Membership, Community, Diversity

Who are the Vaishnavites?

About half the world’s Hindus belong to the various sub-denominations of Vaishnavism. In general, northern Vaishnavas understand Vishnu as a form of Krishna, while most southerners think of either Rama or Krishna as forms of Vishnu. Five major Vaishnava schools trace their origins to famous founders who lived between about 1000 and 1500 C.E. Different ways of describing the divine-human relationship mark the principal distinctions among the five denominations and the various sectarian divisions that have arisen from them. Ramanuja (1017-1137) was a major figure in a predominantly southern school called Shrivaishnavism, so called because of the centrality of Vishnu’s consort Shri. Ramanuja taught a modified form of non-dualism (called Vishisht-advaita) according to which individual souls are aspects of the divine, part of God, but retain their individuality and do not lose their identity in their union with the divine.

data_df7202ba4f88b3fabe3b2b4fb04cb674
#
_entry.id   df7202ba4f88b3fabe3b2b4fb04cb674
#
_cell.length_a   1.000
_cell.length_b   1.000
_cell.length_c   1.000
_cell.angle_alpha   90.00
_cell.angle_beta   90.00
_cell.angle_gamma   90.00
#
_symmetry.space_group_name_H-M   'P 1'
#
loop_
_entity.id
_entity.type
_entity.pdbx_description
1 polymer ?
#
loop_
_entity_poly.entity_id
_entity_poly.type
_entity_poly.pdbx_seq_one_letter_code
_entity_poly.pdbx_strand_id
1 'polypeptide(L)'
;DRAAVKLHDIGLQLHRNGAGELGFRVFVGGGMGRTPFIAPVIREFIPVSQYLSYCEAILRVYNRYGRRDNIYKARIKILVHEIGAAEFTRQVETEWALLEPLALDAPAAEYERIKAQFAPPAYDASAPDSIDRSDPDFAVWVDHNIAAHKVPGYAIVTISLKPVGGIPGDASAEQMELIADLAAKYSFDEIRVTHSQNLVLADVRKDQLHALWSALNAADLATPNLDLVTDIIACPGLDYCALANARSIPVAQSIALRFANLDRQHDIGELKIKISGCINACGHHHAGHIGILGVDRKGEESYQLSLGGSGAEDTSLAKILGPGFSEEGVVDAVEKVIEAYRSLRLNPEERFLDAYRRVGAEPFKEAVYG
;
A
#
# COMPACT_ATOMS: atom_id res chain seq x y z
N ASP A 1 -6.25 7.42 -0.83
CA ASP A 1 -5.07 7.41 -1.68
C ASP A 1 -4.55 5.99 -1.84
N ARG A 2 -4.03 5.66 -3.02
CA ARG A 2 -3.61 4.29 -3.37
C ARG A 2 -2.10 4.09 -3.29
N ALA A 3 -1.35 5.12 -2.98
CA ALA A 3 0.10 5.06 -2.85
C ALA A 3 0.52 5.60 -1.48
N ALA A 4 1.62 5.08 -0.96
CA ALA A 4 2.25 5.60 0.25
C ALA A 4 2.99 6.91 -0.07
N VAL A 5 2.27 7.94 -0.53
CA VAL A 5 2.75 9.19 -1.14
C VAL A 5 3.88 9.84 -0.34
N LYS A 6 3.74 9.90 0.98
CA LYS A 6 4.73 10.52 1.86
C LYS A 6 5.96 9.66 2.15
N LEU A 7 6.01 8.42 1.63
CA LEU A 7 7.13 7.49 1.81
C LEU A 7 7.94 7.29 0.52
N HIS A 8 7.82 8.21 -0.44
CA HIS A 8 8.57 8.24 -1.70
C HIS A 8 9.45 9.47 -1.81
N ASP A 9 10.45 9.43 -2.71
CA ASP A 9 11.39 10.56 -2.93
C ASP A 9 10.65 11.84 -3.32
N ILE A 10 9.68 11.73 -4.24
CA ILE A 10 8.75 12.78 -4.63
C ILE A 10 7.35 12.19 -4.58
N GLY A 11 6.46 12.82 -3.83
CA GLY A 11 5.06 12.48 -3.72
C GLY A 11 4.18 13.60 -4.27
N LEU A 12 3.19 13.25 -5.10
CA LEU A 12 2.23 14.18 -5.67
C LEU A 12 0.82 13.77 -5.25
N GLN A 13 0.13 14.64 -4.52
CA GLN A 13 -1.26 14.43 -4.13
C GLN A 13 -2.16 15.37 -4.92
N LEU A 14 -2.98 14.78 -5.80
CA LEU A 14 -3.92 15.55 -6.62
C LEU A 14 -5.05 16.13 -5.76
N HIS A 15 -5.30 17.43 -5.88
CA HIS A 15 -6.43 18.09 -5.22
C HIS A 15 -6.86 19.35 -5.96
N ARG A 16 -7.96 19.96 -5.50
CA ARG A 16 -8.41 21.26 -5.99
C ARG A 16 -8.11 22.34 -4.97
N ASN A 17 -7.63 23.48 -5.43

Madhva (1197-1278) disagreed, insisting on a fuller distinction between the human and the divine. His teaching is a type of pure theism in which God freely chooses to reach with love and grace across an infinite and otherwise unbridgeable chasm. Madhva’s dualist (Dvaita) branch is also primarily a southern tradition, while the remaining three are more popular in the north. Nimbarka (1125-1162) focused on the role of the guru as the central means of grace in his Minandi school. Vallabha (1475-1530) taught a form of “pure non-dualism,” also called “panentheism” (God in all things). His commentaries on the Bhagavata Purana detail his mystical interpretation of the so-called “Love Games of Krishna,” in which the Lord’s romance with the gopis becomes a model of the human quest for the divine beloved—and vice versa. Chaitanya (1485-1534) preached devotion to Krishna and Radha through communal dance and song. Of the several contemporary subsects of his Gaudiya Vaishnava group perhaps the best known is the International Society for Krishna Consciousness.


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